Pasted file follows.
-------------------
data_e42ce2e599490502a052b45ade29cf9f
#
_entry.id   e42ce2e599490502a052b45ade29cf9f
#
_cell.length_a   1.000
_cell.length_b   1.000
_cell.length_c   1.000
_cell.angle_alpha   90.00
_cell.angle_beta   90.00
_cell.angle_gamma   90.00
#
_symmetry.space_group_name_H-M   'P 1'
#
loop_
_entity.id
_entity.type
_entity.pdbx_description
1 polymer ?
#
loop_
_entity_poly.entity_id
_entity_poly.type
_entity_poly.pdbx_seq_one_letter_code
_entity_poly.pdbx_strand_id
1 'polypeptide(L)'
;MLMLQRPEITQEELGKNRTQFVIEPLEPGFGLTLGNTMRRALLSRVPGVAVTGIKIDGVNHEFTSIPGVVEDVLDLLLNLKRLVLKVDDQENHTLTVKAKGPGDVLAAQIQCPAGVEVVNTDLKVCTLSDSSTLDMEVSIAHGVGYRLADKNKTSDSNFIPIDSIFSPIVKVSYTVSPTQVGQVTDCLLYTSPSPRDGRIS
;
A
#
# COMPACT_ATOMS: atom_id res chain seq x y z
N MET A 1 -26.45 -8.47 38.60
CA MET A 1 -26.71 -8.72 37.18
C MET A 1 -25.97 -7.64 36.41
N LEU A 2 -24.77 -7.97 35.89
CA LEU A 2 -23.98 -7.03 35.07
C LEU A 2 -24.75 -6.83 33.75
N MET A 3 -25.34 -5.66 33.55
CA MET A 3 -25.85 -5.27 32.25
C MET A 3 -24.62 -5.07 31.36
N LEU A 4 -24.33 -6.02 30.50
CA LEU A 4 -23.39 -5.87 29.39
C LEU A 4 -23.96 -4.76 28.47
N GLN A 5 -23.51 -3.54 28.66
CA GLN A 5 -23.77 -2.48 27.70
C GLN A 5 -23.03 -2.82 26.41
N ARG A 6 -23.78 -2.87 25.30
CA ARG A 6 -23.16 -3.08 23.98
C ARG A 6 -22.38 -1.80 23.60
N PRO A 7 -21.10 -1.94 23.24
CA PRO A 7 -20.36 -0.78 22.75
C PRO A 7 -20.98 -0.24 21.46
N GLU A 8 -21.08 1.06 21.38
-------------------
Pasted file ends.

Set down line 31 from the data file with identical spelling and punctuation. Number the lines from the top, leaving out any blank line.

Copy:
N MET A 1 -26.45 -8.47 38.60